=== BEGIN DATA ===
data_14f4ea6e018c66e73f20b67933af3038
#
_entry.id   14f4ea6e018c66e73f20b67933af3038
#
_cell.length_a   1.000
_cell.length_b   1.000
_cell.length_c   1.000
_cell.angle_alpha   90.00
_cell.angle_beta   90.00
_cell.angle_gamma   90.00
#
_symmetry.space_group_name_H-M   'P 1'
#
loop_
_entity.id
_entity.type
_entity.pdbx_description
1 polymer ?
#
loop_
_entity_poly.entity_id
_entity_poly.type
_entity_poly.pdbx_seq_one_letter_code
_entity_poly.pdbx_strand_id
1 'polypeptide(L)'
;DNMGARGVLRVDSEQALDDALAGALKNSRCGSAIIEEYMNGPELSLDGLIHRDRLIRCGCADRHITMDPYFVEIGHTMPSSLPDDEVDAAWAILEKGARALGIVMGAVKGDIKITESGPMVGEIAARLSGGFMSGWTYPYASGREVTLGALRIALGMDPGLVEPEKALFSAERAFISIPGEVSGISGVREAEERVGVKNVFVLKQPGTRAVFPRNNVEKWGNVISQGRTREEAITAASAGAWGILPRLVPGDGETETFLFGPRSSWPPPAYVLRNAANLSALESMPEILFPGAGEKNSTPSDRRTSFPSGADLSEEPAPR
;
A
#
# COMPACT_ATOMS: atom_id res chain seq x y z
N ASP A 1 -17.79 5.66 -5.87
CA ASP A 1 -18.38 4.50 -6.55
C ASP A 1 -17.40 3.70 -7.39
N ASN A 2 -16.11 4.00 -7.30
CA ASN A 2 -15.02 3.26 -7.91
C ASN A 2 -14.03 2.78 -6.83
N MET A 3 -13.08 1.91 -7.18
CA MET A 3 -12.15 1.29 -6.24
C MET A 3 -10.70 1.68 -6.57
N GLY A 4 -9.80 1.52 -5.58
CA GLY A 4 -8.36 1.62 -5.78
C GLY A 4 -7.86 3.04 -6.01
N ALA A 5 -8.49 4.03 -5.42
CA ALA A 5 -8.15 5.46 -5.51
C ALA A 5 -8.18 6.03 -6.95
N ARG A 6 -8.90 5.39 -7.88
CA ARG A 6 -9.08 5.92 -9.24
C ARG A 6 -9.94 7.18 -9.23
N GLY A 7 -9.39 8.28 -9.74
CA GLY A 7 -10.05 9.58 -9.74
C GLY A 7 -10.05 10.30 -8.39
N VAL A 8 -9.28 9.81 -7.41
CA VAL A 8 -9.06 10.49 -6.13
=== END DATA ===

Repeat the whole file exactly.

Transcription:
data_14f4ea6e018c66e73f20b67933af3038
#
_entry.id   14f4ea6e018c66e73f20b67933af3038
#
_cell.length_a   1.000
_cell.length_b   1.000
_cell.length_c   1.000
_cell.angle_alpha   90.00
_cell.angle_beta   90.00
_cell.angle_gamma   90.00
#
_symmetry.space_group_name_H-M   'P 1'
#
loop_
_entity.id
_entity.type
_entity.pdbx_description
1 polymer ?
#
loop_
_entity_poly.entity_id
_entity_poly.type
_entity_poly.pdbx_seq_one_letter_code
_entity_poly.pdbx_strand_id
1 'polypeptide(L)'
;DNMGARGVLRVDSEQALDDALAGALKNSRCGSAIIEEYMNGPELSLDGLIHRDRLIRCGCADRHITMDPYFVEIGHTMPSSLPDDEVDAAWAILEKGARALGIVMGAVKGDIKITESGPMVGEIAARLSGGFMSGWTYPYASGREVTLGALRIALGMDPGLVEPEKALFSAERAFISIPGEVSGISGVREAEERVGVKNVFVLKQPGTRAVFPRNNVEKWGNVISQGRTREEAITAASAGAWGILPRLVPGDGETETFLFGPRSSWPPPAYVLRNAANLSALESMPEILFPGAGEKNSTPSDRRTSFPSGADLSEEPAPR
;
A
#
# COMPACT_ATOMS: atom_id res chain seq x y z
N ASP A 1 -17.79 5.66 -5.87
CA ASP A 1 -18.38 4.50 -6.55
C ASP A 1 -17.40 3.70 -7.39
N ASN A 2 -16.11 4.00 -7.30
CA ASN A 2 -15.02 3.26 -7.91
C ASN A 2 -14.03 2.78 -6.83
N MET A 3 -13.08 1.91 -7.18
CA MET A 3 -12.15 1.29 -6.24
C MET A 3 -10.70 1.68 -6.57
N GLY A 4 -9.80 1.52 -5.58
CA GLY A 4 -8.36 1.62 -5.78
C GLY A 4 -7.86 3.04 -6.01
N ALA A 5 -8.49 4.03 -5.42
CA ALA A 5 -8.15 5.46 -5.51
C ALA A 5 -8.18 6.03 -6.95
N ARG A 6 -8.90 5.39 -7.88
CA ARG A 6 -9.08 5.92 -9.24
C ARG A 6 -9.94 7.18 -9.23
N GLY A 7 -9.39 8.28 -9.74
CA GLY A 7 -10.05 9.58 -9.74
C GLY A 7 -10.05 10.30 -8.39
N VAL A 8 -9.28 9.81 -7.41
CA VAL A 8 -9.06 10.49 -6.13